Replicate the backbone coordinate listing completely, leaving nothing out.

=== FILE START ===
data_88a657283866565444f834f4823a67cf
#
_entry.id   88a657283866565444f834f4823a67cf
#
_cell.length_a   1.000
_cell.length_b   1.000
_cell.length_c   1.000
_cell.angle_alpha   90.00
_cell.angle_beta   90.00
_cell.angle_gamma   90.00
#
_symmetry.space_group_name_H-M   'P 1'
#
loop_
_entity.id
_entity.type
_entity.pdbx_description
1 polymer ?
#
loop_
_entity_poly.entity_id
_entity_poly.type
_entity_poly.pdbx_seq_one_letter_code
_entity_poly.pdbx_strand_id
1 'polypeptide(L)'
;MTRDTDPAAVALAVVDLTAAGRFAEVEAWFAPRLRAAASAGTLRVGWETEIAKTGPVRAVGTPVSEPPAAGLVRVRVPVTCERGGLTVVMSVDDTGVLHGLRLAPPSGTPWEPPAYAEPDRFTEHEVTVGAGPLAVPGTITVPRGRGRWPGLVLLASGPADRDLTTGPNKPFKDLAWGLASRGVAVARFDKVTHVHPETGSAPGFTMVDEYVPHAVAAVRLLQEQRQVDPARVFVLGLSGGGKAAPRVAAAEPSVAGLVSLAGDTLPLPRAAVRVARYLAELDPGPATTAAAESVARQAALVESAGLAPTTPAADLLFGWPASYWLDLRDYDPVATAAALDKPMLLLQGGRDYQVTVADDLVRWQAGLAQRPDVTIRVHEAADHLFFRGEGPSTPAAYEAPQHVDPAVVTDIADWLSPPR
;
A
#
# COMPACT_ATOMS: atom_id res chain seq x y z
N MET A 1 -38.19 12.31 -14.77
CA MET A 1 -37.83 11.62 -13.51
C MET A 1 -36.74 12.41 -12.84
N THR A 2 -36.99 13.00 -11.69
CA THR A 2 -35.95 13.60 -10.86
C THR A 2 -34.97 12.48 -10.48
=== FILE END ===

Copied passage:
data_88a657283866565444f834f4823a67cf
#
_entry.id   88a657283866565444f834f4823a67cf
#
_cell.length_a   1.000
_cell.length_b   1.000
_cell.length_c   1.000
_cell.angle_alpha   90.00
_cell.angle_beta   90.00
_cell.angle_gamma   90.00
#
_symmetry.space_group_name_H-M   'P 1'
#
loop_
_entity.id
_entity.type
_entity.pdbx_description
1 polymer ?
#
loop_
_entity_poly.entity_id
_entity_poly.type
_entity_poly.pdbx_seq_one_letter_code
_entity_poly.pdbx_strand_id
1 'polypeptide(L)'
;MTRDTDPAAVALAVVDLTAAGRFAEVEAWFAPRLRAAASAGTLRVGWETEIAKTGPVRAVGTPVSEPPAAGLVRVRVPVTCERGGLTVVMSVDDTGVLHGLRLAPPSGTPWEPPAYAEPDRFTEHEVTVGAGPLAVPGTITVPRGRGRWPGLVLLASGPADRDLTTGPNKPFKDLAWGLASRGVAVARFDKVTHVHPETGSAPGFTMVDEYVPHAVAAVRLLQEQRQVDPARVFVLGLSGGGKAAPRVAAAEPSVAGLVSLAGDTLPLPRAAVRVARYLAELDPGPATTAAAESVARQAALVESAGLAPTTPAADLLFGWPASYWLDLRDYDPVATAAALDKPMLLLQGGRDYQVTVADDLVRWQAGLAQRPDVTIRVHEAADHLFFRGEGPSTPAAYEAPQHVDPAVVTDIADWLSPPR
;
A
#
# COMPACT_ATOMS: atom_id res chain seq x y z
N MET A 1 -38.19 12.31 -14.77
CA MET A 1 -37.83 11.62 -13.51
C MET A 1 -36.74 12.41 -12.84
N THR A 2 -36.99 13.00 -11.69
CA THR A 2 -35.95 13.60 -10.86
C THR A 2 -34.97 12.48 -10.48